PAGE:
Through Bella’s drawings, we also realised that she understood far more about the world around her than she ever felt the need to express verbally. The characters she creates are inspired by everything around her from books, TV, toys, friends and family. She thinks creatively to develop details and loves to inject humour into her drawings. We’ve also been able to discuss less obvious social nuances with her via her drawings. Bella is far more open to discussion about different subjects if her drawings are used as a reference as she feels more in control and her anxiety is minimised. Ultimately, drawing brings Bella a lot of peace and satisfaction and helps her to communicate her outlook on life to everyone and it’s something we can all share with her.

What can society do to create a world that works for autistic people?

Bella: Joining in.

Illustration cartoon of a group of people having lunch


Bella (ponytail) being served at a cafe with her friends.


Inga: Bella loves the concept of “joining in” in situations like play dates and parties and wants to socialise when she’s not feeling anxious. However, the reality is that sensory overload is never far from the surface, so in practice group socialising is rarely ever as easy as the theory if accommodations are not made.

Bella’s Educational Healthcare Plan ensures that accommodations are made for her at school. Outside of school, one very specific thing Bella struggles with is balloons because of their unpredictability, so situations like birthday parties have always been tricky. Social demands, fast transitions, unfamiliar foods, noise and visual stimuli can be a boiling pot for stress and anxiety if your brain processes information at different rates and extremities to all the other guests. However, at a family party recently Bella’s aunt did something as simple as decorate with paper honeycombs instead of balloons and encouraged free play with garden activities, rather than lots of structured party games that require concentration. This instantly reduced Bella’s anxiety and she was able to socialise independently for several hours. Simple changes and advance preparation make a world of difference to Bella being able to join in.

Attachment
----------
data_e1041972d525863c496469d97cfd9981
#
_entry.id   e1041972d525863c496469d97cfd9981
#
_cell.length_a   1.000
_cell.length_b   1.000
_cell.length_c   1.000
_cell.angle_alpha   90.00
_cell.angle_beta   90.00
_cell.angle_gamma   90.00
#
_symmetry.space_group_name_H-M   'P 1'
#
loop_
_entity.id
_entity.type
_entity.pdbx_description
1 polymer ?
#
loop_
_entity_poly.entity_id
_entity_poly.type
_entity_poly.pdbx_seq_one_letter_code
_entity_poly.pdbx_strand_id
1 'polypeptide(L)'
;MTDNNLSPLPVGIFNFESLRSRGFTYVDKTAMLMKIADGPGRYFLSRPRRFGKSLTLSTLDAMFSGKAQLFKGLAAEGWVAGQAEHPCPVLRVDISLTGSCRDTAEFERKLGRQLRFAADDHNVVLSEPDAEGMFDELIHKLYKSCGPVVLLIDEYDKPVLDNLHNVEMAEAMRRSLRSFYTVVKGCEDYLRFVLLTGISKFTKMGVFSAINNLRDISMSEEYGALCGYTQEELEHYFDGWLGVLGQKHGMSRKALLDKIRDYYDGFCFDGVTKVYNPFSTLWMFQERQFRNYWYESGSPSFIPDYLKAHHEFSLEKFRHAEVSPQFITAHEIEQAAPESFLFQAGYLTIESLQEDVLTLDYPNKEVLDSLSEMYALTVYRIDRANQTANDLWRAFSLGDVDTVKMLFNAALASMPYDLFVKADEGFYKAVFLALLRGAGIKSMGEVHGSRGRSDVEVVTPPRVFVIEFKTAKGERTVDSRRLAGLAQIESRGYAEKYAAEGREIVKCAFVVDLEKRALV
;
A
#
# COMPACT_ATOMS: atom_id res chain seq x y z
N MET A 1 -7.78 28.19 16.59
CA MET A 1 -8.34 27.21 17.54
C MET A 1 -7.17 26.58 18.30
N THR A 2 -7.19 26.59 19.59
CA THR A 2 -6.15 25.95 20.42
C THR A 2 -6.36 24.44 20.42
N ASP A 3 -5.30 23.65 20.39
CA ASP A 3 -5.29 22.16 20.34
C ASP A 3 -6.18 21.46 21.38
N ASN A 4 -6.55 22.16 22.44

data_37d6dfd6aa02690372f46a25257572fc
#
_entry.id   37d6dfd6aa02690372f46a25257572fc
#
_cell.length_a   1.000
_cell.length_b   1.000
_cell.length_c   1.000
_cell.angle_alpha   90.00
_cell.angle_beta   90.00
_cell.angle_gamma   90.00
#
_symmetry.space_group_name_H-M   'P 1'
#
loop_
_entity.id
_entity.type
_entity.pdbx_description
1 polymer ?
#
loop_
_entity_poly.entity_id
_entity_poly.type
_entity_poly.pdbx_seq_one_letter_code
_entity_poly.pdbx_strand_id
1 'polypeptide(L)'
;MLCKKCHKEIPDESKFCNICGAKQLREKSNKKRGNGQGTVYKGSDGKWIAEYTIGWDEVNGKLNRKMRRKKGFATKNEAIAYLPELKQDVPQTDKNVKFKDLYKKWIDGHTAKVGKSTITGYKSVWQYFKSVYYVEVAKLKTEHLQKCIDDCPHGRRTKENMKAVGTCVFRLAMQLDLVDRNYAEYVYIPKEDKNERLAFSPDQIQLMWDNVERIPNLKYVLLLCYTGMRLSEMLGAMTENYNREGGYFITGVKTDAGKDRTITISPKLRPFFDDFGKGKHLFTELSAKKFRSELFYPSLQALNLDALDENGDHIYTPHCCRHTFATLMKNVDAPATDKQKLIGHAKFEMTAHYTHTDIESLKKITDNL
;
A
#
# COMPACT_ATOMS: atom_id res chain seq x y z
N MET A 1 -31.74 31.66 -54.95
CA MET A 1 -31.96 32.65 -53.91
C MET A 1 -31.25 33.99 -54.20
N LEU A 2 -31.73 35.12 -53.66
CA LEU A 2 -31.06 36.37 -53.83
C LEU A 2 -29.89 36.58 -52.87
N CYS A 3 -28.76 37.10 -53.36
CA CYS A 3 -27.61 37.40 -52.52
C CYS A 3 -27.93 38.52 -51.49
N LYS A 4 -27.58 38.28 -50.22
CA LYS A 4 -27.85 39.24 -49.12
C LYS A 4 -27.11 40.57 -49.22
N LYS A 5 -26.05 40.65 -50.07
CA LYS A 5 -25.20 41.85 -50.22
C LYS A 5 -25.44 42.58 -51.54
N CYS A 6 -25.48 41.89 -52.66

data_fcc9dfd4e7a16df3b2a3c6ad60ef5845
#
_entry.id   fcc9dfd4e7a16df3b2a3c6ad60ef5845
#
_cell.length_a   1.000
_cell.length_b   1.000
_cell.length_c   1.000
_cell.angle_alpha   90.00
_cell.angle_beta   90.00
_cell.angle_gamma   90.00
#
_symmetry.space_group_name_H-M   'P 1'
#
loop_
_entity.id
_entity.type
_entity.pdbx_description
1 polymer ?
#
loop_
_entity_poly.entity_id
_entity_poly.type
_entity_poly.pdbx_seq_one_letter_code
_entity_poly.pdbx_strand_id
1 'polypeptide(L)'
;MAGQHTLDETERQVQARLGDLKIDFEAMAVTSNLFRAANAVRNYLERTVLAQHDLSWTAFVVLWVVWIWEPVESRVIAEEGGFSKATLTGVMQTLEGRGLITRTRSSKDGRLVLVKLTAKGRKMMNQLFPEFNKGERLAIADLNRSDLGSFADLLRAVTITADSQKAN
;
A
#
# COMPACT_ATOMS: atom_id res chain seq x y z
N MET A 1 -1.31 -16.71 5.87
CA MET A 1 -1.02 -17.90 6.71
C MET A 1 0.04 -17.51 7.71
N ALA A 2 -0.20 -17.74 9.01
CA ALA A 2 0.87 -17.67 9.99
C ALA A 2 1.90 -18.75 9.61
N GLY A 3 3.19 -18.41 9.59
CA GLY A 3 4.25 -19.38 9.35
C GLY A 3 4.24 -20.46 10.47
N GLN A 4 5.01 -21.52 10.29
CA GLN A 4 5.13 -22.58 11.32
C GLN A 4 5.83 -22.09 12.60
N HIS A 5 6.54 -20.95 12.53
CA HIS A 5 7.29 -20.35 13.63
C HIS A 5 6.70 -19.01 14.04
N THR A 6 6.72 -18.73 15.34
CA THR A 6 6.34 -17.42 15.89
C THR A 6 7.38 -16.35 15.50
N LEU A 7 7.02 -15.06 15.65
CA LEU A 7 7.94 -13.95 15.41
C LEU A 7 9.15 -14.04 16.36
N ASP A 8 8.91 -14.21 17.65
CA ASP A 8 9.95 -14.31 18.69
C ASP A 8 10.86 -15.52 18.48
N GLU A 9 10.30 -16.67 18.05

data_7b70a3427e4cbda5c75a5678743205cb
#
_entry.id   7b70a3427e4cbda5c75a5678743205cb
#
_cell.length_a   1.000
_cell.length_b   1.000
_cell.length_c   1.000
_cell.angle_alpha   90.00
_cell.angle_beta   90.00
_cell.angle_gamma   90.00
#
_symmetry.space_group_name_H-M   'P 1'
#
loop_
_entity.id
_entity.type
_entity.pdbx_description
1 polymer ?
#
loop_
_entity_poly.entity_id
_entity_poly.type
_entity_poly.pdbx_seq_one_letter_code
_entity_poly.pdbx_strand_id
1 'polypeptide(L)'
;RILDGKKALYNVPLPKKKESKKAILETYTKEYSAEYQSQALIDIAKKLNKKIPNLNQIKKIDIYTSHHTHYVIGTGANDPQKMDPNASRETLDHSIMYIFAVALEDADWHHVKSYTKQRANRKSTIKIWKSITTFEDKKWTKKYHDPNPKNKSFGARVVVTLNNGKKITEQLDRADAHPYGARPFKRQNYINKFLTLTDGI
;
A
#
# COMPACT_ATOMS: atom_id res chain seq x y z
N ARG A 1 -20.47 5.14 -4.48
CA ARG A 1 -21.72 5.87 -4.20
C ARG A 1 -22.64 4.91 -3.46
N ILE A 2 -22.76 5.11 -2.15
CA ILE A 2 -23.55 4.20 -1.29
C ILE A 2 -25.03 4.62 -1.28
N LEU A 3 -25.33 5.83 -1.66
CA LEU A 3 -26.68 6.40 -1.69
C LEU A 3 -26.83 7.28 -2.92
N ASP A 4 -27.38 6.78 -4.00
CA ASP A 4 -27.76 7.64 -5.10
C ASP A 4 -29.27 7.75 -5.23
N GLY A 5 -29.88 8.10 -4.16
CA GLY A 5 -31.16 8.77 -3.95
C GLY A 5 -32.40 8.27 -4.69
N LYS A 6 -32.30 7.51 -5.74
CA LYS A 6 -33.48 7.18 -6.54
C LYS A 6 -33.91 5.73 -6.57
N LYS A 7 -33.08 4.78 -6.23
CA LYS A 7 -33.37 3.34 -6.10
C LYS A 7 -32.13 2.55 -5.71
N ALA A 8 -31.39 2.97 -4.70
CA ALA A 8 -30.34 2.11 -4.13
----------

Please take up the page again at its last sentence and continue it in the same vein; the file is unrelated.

For parents, carers and teachers of autistic children, the emphasis is put on early intervention to help autistic children grow, develop and live within a world built for neurotypical people. It seems appropriate to apply the same logic to the education of society on the subject of autism: early intervention in the form of wide spread autism awareness teaching in all mainstream schools would be such a valuable tool for everyone. It’s also important to realise that personal expectations are only personal expectations and not a gauge by which other people need to measure their own success or lives. Autistic people and their families certainly should not be judged because of other people’s expectations.

Why did you decide to donate 10% of your sales to the National Autistic Society and why do you send out an understanding autism leaflet with every sale?

I wanted to find a way to fundraise and help raise awareness and acceptance for the autistic community that I could fit around family life. The combination of the interest in Bella’s artwork and an audience that I could legitimately send autism awareness information to seemed like a brilliant opportunity that could be built on. From September 2019, we are very excited that Bella will attend a National Autistic Society school, so we are delighted to have an ongoing opportunity with Bellastration to give something back to our community.


Autistic people often need extra time to process information, like questions, instructions or emotions. Here are some ways to help.

You can follow Bella’s journey on Facebook and Instagram. 10% of Bellastration website merchandise sales are donated to the National Autistic Society.

Read more stories from autistic people and their families